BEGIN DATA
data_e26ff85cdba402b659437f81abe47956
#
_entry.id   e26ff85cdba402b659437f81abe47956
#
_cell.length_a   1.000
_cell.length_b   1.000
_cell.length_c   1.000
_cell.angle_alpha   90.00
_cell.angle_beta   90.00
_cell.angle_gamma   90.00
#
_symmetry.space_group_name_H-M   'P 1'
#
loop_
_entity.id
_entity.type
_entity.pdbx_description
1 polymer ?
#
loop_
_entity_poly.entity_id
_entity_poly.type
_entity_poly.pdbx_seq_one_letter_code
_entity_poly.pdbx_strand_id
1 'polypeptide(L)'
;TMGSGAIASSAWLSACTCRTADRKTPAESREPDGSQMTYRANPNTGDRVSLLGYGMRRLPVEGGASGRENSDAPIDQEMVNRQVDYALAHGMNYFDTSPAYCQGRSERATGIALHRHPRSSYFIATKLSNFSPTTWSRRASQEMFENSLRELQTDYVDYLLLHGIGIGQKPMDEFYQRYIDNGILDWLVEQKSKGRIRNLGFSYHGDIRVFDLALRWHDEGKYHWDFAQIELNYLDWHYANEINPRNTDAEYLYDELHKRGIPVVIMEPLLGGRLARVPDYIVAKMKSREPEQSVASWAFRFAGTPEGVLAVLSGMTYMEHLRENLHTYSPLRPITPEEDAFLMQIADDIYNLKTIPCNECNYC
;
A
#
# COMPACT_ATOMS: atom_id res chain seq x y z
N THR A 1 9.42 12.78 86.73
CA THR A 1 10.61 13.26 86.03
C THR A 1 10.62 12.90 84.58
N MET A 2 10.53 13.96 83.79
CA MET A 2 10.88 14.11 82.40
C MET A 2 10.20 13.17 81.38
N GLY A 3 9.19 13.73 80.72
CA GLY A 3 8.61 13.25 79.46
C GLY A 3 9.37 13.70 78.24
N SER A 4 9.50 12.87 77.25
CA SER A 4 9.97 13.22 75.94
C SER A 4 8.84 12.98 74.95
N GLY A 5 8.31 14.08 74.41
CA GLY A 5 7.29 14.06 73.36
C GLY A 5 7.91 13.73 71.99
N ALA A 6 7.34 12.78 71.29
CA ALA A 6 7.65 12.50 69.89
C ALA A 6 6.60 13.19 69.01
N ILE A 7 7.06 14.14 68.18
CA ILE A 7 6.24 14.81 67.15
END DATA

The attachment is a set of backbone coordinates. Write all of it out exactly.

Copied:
data_e26ff85cdba402b659437f81abe47956
#
_entry.id   e26ff85cdba402b659437f81abe47956
#
_cell.length_a   1.000
_cell.length_b   1.000
_cell.length_c   1.000
_cell.angle_alpha   90.00
_cell.angle_beta   90.00
_cell.angle_gamma   90.00
#
_symmetry.space_group_name_H-M   'P 1'
#
loop_
_entity.id
_entity.type
_entity.pdbx_description
1 polymer ?
#
loop_
_entity_poly.entity_id
_entity_poly.type
_entity_poly.pdbx_seq_one_letter_code
_entity_poly.pdbx_strand_id
1 'polypeptide(L)'
;TMGSGAIASSAWLSACTCRTADRKTPAESREPDGSQMTYRANPNTGDRVSLLGYGMRRLPVEGGASGRENSDAPIDQEMVNRQVDYALAHGMNYFDTSPAYCQGRSERATGIALHRHPRSSYFIATKLSNFSPTTWSRRASQEMFENSLRELQTDYVDYLLLHGIGIGQKPMDEFYQRYIDNGILDWLVEQKSKGRIRNLGFSYHGDIRVFDLALRWHDEGKYHWDFAQIELNYLDWHYANEINPRNTDAEYLYDELHKRGIPVVIMEPLLGGRLARVPDYIVAKMKSREPEQSVASWAFRFAGTPEGVLAVLSGMTYMEHLRENLHTYSPLRPITPEEDAFLMQIADDIYNLKTIPCNECNYC
;
A
#
# COMPACT_ATOMS: atom_id res chain seq x y z
N THR A 1 9.42 12.78 86.73
CA THR A 1 10.61 13.26 86.03
C THR A 1 10.62 12.90 84.58
N MET A 2 10.53 13.96 83.79
CA MET A 2 10.88 14.11 82.40
C MET A 2 10.20 13.17 81.38
N GLY A 3 9.19 13.73 80.72
CA GLY A 3 8.61 13.25 79.46
C GLY A 3 9.37 13.70 78.24
N SER A 4 9.50 12.87 77.25
CA SER A 4 9.97 13.22 75.94
C SER A 4 8.84 12.98 74.95
N GLY A 5 8.31 14.08 74.41
CA GLY A 5 7.29 14.06 73.36
C GLY A 5 7.91 13.73 71.99
N ALA A 6 7.34 12.78 71.29
CA ALA A 6 7.65 12.50 69.89
C ALA A 6 6.60 13.19 69.01
N ILE A 7 7.06 14.14 68.18
CA ILE A 7 6.24 14.81 67.15